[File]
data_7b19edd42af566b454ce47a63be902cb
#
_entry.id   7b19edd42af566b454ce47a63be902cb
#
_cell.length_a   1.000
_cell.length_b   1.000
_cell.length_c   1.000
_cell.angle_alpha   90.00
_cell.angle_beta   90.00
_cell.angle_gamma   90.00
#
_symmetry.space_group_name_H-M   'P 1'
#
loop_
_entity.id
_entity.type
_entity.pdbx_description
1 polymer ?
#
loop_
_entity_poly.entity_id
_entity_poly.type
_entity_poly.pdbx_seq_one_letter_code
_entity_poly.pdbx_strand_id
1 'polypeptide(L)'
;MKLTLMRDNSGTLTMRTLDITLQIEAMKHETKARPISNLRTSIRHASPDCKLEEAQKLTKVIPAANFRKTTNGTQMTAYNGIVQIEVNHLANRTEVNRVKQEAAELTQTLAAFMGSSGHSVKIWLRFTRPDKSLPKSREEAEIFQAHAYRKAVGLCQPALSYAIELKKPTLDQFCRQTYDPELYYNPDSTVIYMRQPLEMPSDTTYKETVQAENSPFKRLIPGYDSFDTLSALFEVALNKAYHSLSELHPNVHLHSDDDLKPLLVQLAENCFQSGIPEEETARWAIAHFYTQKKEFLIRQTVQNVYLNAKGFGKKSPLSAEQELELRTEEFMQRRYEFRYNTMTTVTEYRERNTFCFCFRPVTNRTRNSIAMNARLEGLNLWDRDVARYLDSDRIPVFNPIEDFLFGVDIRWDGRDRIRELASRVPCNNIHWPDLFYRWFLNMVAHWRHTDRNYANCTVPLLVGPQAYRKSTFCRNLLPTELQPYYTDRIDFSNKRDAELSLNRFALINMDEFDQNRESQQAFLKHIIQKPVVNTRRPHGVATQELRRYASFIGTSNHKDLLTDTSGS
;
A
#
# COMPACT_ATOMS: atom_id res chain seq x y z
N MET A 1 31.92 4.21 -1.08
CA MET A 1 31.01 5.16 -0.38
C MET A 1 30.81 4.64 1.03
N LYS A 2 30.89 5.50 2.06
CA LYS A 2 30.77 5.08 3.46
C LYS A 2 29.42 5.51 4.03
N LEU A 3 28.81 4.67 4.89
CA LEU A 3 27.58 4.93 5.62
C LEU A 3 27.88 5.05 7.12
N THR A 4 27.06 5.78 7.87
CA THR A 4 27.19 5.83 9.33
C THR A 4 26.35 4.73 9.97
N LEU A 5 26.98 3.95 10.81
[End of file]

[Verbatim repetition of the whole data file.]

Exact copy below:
data_7b19edd42af566b454ce47a63be902cb
#
_entry.id   7b19edd42af566b454ce47a63be902cb
#
_cell.length_a   1.000
_cell.length_b   1.000
_cell.length_c   1.000
_cell.angle_alpha   90.00
_cell.angle_beta   90.00
_cell.angle_gamma   90.00
#
_symmetry.space_group_name_H-M   'P 1'
#
loop_
_entity.id
_entity.type
_entity.pdbx_description
1 polymer ?
#
loop_
_entity_poly.entity_id
_entity_poly.type
_entity_poly.pdbx_seq_one_letter_code
_entity_poly.pdbx_strand_id
1 'polypeptide(L)'
;MKLTLMRDNSGTLTMRTLDITLQIEAMKHETKARPISNLRTSIRHASPDCKLEEAQKLTKVIPAANFRKTTNGTQMTAYNGIVQIEVNHLANRTEVNRVKQEAAELTQTLAAFMGSSGHSVKIWLRFTRPDKSLPKSREEAEIFQAHAYRKAVGLCQPALSYAIELKKPTLDQFCRQTYDPELYYNPDSTVIYMRQPLEMPSDTTYKETVQAENSPFKRLIPGYDSFDTLSALFEVALNKAYHSLSELHPNVHLHSDDDLKPLLVQLAENCFQSGIPEEETARWAIAHFYTQKKEFLIRQTVQNVYLNAKGFGKKSPLSAEQELELRTEEFMQRRYEFRYNTMTTVTEYRERNTFCFCFRPVTNRTRNSIAMNARLEGLNLWDRDVARYLDSDRIPVFNPIEDFLFGVDIRWDGRDRIRELASRVPCNNIHWPDLFYRWFLNMVAHWRHTDRNYANCTVPLLVGPQAYRKSTFCRNLLPTELQPYYTDRIDFSNKRDAELSLNRFALINMDEFDQNRESQQAFLKHIIQKPVVNTRRPHGVATQELRRYASFIGTSNHKDLLTDTSGS
;
A
#
# COMPACT_ATOMS: atom_id res chain seq x y z
N MET A 1 31.92 4.21 -1.08
CA MET A 1 31.01 5.16 -0.38
C MET A 1 30.81 4.64 1.03
N LYS A 2 30.89 5.50 2.06
CA LYS A 2 30.77 5.08 3.46
C LYS A 2 29.42 5.51 4.03
N LEU A 3 28.81 4.67 4.89
CA LEU A 3 27.58 4.93 5.62
C LEU A 3 27.88 5.05 7.12
N THR A 4 27.06 5.78 7.87
CA THR A 4 27.19 5.83 9.33
C THR A 4 26.35 4.73 9.97
N LEU A 5 26.98 3.95 10.81